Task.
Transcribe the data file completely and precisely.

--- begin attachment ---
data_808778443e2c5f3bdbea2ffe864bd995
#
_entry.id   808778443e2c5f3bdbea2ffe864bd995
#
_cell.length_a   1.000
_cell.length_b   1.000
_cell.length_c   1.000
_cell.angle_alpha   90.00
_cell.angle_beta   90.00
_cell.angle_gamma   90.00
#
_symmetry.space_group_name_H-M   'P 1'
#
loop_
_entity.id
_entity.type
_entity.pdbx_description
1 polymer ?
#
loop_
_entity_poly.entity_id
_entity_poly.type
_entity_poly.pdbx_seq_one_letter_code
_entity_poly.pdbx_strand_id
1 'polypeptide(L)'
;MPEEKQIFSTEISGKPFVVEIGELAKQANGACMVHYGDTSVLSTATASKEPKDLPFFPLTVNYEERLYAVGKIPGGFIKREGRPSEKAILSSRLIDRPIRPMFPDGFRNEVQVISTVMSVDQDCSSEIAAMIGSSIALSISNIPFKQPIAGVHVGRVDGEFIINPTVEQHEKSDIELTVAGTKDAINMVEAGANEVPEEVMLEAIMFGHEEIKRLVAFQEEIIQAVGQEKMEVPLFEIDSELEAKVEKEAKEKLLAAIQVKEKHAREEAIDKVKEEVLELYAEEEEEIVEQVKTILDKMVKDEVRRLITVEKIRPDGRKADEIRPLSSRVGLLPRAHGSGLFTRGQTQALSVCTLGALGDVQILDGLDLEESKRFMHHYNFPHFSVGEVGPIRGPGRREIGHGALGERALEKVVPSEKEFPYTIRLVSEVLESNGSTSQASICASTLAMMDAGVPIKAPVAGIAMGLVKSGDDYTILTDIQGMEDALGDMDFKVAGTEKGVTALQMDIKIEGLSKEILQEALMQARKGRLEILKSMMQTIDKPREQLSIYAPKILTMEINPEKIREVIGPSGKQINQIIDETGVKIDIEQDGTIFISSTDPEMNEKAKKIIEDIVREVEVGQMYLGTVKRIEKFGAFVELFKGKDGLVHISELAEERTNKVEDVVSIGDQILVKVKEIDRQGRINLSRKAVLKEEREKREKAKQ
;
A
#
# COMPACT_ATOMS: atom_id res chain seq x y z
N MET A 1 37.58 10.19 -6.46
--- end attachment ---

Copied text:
data_808778443e2c5f3bdbea2ffe864bd995
#
_entry.id   808778443e2c5f3bdbea2ffe864bd995
#
_cell.length_a   1.000
_cell.length_b   1.000
_cell.length_c   1.000
_cell.angle_alpha   90.00
_cell.angle_beta   90.00
_cell.angle_gamma   90.00
#
_symmetry.space_group_name_H-M   'P 1'
#
loop_
_entity.id
_entity.type
_entity.pdbx_description
1 polymer ?
#
loop_
_entity_poly.entity_id
_entity_poly.type
_entity_poly.pdbx_seq_one_letter_code
_entity_poly.pdbx_strand_id
1 'polypeptide(L)'
;MPEEKQIFSTEISGKPFVVEIGELAKQANGACMVHYGDTSVLSTATASKEPKDLPFFPLTVNYEERLYAVGKIPGGFIKREGRPSEKAILSSRLIDRPIRPMFPDGFRNEVQVISTVMSVDQDCSSEIAAMIGSSIALSISNIPFKQPIAGVHVGRVDGEFIINPTVEQHEKSDIELTVAGTKDAINMVEAGANEVPEEVMLEAIMFGHEEIKRLVAFQEEIIQAVGQEKMEVPLFEIDSELEAKVEKEAKEKLLAAIQVKEKHAREEAIDKVKEEVLELYAEEEEEIVEQVKTILDKMVKDEVRRLITVEKIRPDGRKADEIRPLSSRVGLLPRAHGSGLFTRGQTQALSVCTLGALGDVQILDGLDLEESKRFMHHYNFPHFSVGEVGPIRGPGRREIGHGALGERALEKVVPSEKEFPYTIRLVSEVLESNGSTSQASICASTLAMMDAGVPIKAPVAGIAMGLVKSGDDYTILTDIQGMEDALGDMDFKVAGTEKGVTALQMDIKIEGLSKEILQEALMQARKGRLEILKSMMQTIDKPREQLSIYAPKILTMEINPEKIREVIGPSGKQINQIIDETGVKIDIEQDGTIFISSTDPEMNEKAKKIIEDIVREVEVGQMYLGTVKRIEKFGAFVELFKGKDGLVHISELAEERTNKVEDVVSIGDQILVKVKEIDRQGRINLSRKAVLKEEREKREKAKQ
;
A
#
# COMPACT_ATOMS: atom_id res chain seq x y z
N MET A 1 37.58 10.19 -6.46